The New Malaga: A Cultural Guide to the Costa del Sol’s Creative Hub

The New Malaga: A Cultural Guide to the Costa del Sol’s Creative Hub

While art lovers have had their gazes fixed upon

, Berlin and
Malaga has quietly emerged as a cultural hub on the Costa del Sol.
Navigating the streets of Soho neighbourhood, we found the best
places to stay, play and admire art.

A multicoloured cube-shaped structure made of steel and glass,
sits on a pier overlooking a port full of yachts. I’m in the Costa
de Sol, standing in front of El Cubo, a satellite of the Paris’
famed Pompidou Centre which opened in 2015.

Malaga may not seem like an obvious choice for the Pompidou’s
first outpost outside France, but sure enough – while many had
their eyes fixed on Copenhagen, Berlin and Barcelona – Malaga
quietly emerged as a hub for contemporary art and culture on the
Mediterranean coast. In recent years, increased investment has
breathed new life into the city, and it’s beginning to attract a
different crowd to that usually associated with the resorts and
nightclubs of the Costa del Sol.

New arts institutions have opened all over the city, bringing an
unprecedented level of global culture to the area. In this
ever-evolving urban landscape, the city’s creative scene is finding
new ground. One neighbourhood in particular has attracted and
transformed Malaga’s cultural gaze: Soho.

The emergence of Soho

Until just a few years ago, one might have consciously avoided
the area between the Alameda Principal and the Muelle de Heredia
Bus station – unless in search of porn shops, sex workers and
illicit substances. Yet in a relatively short time, this
neighbourhood (now dubbed “Soho”) has transformed into one of the
most vibrant, fashionable and forward-looking parts of town, full
of quirky cafés, trendy bars, innovative eateries, boutique shops
and a wealth of street art to admire as you wander around.

The revamp of the area has largely been a citizen-led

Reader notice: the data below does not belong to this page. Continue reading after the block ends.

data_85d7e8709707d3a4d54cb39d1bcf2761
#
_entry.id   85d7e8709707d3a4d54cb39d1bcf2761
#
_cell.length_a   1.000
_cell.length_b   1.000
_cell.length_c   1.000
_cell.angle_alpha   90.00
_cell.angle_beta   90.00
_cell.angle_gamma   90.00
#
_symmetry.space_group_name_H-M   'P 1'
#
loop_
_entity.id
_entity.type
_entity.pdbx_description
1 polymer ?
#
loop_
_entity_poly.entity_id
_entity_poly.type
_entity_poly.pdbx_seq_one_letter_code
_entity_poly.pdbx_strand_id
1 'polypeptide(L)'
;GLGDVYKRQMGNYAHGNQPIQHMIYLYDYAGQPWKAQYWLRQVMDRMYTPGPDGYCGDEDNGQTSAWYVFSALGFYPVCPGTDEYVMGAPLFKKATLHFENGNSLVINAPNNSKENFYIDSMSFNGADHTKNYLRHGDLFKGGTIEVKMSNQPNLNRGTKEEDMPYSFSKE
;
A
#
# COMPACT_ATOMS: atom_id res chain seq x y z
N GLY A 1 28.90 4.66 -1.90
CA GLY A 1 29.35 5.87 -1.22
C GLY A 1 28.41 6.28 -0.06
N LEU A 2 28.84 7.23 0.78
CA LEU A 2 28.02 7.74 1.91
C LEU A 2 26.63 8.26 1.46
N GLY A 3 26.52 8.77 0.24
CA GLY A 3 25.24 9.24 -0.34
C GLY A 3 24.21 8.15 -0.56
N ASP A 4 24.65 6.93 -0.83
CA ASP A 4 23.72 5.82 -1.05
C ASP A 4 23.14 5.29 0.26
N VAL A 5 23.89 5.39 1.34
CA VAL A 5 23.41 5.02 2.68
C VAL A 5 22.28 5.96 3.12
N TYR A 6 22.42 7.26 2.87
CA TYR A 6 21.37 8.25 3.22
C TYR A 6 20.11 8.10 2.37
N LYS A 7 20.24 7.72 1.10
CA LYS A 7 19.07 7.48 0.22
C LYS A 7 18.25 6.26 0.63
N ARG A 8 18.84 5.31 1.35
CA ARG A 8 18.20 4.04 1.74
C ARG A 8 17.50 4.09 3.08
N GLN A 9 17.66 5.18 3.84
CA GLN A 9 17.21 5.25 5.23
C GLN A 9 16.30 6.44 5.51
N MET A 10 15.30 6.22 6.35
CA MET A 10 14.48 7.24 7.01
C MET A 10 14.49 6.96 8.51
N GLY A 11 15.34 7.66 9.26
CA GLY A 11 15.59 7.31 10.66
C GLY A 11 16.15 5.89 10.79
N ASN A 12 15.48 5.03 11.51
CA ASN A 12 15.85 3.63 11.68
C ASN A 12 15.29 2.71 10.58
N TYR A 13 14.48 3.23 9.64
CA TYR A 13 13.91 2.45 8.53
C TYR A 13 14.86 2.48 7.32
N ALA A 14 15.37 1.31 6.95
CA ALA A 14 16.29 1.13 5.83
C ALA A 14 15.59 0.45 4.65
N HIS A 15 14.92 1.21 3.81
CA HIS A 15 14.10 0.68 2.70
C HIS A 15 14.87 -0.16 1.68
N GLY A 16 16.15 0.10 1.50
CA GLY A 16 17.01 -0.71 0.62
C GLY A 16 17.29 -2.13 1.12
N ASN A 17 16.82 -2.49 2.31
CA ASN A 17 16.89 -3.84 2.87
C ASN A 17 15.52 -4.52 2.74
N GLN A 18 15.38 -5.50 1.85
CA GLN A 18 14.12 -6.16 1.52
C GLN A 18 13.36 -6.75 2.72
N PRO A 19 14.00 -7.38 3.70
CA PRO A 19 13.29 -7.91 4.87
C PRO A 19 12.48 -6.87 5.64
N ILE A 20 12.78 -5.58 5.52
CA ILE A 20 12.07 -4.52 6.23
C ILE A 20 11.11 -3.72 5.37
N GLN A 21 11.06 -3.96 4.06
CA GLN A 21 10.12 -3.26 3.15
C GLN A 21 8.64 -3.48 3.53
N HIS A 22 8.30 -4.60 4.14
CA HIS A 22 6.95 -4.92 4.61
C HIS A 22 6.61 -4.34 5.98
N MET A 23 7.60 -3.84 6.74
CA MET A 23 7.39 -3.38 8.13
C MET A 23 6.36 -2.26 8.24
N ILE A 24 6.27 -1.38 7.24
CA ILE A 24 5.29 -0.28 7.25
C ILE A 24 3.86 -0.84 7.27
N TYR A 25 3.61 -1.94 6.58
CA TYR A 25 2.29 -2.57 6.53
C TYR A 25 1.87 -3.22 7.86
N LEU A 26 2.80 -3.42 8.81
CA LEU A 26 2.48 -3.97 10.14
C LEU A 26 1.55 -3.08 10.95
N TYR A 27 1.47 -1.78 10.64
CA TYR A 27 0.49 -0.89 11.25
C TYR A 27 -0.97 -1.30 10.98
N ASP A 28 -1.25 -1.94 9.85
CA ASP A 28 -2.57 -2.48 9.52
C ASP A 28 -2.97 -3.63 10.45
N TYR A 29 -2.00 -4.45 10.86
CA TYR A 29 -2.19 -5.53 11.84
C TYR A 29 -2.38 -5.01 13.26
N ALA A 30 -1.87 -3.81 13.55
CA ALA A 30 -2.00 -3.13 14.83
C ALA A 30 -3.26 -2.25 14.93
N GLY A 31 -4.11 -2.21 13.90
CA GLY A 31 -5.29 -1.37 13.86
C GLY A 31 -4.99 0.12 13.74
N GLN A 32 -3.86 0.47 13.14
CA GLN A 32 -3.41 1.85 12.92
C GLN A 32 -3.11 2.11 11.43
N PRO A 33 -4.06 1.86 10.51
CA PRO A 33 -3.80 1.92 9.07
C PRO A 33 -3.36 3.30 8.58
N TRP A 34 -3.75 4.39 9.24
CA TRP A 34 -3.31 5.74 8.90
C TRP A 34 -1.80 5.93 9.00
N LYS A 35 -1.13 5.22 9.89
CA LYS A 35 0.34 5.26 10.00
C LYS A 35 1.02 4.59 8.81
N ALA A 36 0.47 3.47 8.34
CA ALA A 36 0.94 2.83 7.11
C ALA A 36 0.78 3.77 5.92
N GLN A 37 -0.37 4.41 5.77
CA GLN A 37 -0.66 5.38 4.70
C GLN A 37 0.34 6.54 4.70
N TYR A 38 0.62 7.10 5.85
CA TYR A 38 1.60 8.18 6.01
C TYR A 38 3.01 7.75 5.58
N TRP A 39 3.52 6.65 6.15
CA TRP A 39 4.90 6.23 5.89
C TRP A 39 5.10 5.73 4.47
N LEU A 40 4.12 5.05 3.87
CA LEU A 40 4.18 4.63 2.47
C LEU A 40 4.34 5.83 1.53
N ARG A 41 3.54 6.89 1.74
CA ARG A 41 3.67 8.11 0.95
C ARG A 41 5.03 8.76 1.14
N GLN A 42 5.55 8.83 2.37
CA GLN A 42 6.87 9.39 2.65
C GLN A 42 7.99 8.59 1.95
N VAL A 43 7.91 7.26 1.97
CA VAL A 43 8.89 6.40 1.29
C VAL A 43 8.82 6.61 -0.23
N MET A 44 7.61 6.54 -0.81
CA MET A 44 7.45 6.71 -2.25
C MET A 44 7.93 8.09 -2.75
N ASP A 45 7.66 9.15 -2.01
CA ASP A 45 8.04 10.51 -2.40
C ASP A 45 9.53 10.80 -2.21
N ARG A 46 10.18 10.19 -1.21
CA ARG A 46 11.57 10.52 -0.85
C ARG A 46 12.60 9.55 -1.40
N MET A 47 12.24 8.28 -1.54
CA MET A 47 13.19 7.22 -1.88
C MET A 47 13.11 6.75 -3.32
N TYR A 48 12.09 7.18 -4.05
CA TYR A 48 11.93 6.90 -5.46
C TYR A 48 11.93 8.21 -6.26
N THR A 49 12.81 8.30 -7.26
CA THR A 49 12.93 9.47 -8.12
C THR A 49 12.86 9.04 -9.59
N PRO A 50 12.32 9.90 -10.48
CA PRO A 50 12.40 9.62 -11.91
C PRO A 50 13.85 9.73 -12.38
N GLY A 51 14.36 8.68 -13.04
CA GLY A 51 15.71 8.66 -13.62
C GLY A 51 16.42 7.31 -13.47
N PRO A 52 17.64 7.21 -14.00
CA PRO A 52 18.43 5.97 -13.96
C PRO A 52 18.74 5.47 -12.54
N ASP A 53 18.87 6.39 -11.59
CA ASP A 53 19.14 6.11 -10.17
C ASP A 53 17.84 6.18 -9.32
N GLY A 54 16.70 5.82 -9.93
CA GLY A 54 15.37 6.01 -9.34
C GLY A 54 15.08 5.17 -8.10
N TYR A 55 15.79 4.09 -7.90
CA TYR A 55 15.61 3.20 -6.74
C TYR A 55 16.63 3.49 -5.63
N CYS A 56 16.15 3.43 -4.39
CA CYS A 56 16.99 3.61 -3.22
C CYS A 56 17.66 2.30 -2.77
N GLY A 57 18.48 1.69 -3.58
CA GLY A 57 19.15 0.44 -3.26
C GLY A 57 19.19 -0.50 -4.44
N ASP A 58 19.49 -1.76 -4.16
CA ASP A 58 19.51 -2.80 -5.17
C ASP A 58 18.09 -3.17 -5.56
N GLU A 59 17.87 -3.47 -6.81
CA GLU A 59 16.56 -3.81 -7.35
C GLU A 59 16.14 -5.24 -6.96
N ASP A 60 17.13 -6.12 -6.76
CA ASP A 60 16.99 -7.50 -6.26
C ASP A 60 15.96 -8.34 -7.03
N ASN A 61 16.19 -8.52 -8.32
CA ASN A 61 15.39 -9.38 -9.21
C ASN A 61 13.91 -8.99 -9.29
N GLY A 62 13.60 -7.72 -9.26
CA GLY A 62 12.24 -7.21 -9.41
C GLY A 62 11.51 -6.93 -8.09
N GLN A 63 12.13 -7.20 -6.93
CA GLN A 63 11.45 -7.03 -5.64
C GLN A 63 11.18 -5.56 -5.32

initiative, with backing secured from Malaga city council. While
most tourists traipse up and down Calle Larios and Calle Granada,
and flood the Plaza de la Merced and the Plaza de la Constitución,
Soho has become an off-beat alternative for malagueños to enjoy a
meal, a drink and a stroll. Described as Malaga’s barrios de las
artes (arts neighbourhood), it is also an important focus for the
city’s cultural and creative community.

A new cultural scene

The art story of Soho begins with the Centro de Arte
, which sits at the south-west corner of the
neighbourhood. On the building directly behind this museum, you
find two enormous murals, just a couple of the many works of street
art that characterise Soho.

The initiative MAUS (Malaga Arte Urbano Soho) was
set up with the mission of redefining the public sphere through

street art
. Artists, both Spanish and international, have been
invited to use the streets of Soho as a canvas to display
site-specific visual creations. Artists include ROA (Belgium),
DALeast (China), OBEY (USA) and Okuda San Miguel (Spain). The
initiative has gradually sealed Soho’s position as the place to be
for emerging artists.

The rapid blossoming of Soho as an arts and culture hub has
attracted further desire for investment and development, with the
Teatro del Soho CaixaBank raising its curtain for the
first time this October.
The new theatre is backed by Malaga’s golden boy Antonio Banderas,
who – despite having achieved worldwide fame over the decades – has
never forgotten his hometown.

For half an hour of family-friendly fun, pop into the Museo de la Imaginación,
which opened last year – expect optical illusions, interactive
installations and endless photo opportunities. For those with an
eye for the art market, small independent galleries such as Galería
JM, El Estudio de Ignacio del Río and Sala de Exposiciones Manuel
Barbadillo operate in the neighbourhood.

Where to stay

Sitting at the border of the newly developed Soho neighbourhood
and the historic centre of town is the Room Mate Valeria hotel. Since
2016, this hotel has been attracting a young, affluent and
culturally curious clientele. The interiors, which have a
contemporary aquamarine flavour, were designed by local studio
Melián Randolph. The rooftop bar, complete with a swimming pool,
draws local crowds as well as the hotel’s guests to sip cocktails
while overlooking the sea.

The arty Soho neighbourhood was a smart choice for this hotel
not least because the Room Mate group has its very own contemporary